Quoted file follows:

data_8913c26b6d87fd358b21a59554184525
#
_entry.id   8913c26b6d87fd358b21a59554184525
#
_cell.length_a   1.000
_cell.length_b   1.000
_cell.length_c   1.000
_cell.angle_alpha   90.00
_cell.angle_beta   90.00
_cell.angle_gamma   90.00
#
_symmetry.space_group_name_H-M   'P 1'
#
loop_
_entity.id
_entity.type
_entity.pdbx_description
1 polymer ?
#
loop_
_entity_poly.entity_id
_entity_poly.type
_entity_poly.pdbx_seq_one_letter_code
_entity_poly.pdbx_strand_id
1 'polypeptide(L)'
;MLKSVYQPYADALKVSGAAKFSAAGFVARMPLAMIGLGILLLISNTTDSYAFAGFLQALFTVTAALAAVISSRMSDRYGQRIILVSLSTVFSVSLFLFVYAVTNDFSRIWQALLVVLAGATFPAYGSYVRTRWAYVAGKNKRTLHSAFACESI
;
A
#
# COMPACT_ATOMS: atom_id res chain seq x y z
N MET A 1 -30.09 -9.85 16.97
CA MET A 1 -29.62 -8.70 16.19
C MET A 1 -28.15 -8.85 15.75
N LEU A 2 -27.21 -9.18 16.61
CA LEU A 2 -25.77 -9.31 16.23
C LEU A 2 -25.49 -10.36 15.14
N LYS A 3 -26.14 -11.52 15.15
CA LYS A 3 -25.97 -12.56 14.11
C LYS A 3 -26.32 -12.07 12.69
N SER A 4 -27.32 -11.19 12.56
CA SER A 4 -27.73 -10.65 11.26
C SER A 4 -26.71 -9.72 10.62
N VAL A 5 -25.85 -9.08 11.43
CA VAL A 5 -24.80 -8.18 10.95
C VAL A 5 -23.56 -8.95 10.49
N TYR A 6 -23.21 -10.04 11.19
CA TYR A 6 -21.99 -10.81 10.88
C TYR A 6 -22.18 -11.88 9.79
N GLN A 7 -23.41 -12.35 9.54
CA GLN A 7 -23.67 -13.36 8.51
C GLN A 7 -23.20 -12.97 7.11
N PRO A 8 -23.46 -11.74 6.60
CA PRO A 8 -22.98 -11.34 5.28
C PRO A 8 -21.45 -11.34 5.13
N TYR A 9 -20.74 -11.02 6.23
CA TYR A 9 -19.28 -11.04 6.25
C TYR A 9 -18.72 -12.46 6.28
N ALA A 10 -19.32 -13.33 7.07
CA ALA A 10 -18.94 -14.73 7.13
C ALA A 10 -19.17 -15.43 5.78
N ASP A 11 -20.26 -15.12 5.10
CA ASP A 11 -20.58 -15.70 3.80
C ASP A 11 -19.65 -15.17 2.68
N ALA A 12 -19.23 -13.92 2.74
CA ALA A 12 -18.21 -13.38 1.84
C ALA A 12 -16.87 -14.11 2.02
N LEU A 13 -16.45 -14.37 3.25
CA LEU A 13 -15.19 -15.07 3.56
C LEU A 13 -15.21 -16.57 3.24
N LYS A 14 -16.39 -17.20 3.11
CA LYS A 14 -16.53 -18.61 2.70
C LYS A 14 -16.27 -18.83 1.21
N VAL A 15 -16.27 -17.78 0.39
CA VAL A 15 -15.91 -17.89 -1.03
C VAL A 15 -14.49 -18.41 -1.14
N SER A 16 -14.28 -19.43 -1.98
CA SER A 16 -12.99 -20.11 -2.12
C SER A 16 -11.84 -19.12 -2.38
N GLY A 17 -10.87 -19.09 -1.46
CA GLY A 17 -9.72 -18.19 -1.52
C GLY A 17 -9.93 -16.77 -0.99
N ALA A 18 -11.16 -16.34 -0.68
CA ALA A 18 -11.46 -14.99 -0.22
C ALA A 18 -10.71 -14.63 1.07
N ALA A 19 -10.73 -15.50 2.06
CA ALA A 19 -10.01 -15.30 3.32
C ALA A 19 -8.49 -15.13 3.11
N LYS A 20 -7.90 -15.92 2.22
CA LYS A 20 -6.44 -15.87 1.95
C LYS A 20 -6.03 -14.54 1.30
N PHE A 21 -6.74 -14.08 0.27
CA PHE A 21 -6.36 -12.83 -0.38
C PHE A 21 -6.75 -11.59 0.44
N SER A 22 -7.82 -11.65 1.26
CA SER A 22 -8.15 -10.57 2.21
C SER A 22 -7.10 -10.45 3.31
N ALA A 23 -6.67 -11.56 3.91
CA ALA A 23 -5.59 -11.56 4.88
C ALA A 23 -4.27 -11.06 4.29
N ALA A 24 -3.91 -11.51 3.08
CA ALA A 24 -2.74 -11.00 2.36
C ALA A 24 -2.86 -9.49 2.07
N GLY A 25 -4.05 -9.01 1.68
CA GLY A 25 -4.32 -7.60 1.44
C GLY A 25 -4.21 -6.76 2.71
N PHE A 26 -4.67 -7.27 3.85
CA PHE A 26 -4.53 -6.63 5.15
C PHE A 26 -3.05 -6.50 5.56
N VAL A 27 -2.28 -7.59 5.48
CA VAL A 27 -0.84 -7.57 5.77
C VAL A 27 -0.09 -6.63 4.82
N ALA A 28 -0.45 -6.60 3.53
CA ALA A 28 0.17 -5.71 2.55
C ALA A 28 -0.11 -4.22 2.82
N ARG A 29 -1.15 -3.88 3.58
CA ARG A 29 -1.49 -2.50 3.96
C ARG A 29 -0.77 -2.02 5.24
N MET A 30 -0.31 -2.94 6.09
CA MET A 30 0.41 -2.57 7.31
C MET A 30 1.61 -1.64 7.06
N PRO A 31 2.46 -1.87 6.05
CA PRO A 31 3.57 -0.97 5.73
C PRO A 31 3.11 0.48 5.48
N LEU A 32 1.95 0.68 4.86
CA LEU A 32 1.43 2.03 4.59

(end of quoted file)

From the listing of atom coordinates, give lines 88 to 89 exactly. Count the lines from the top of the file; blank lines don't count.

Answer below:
N LYS A 20 -7.90 -15.92 2.22
CA LYS A 20 -6.44 -15.87 1.95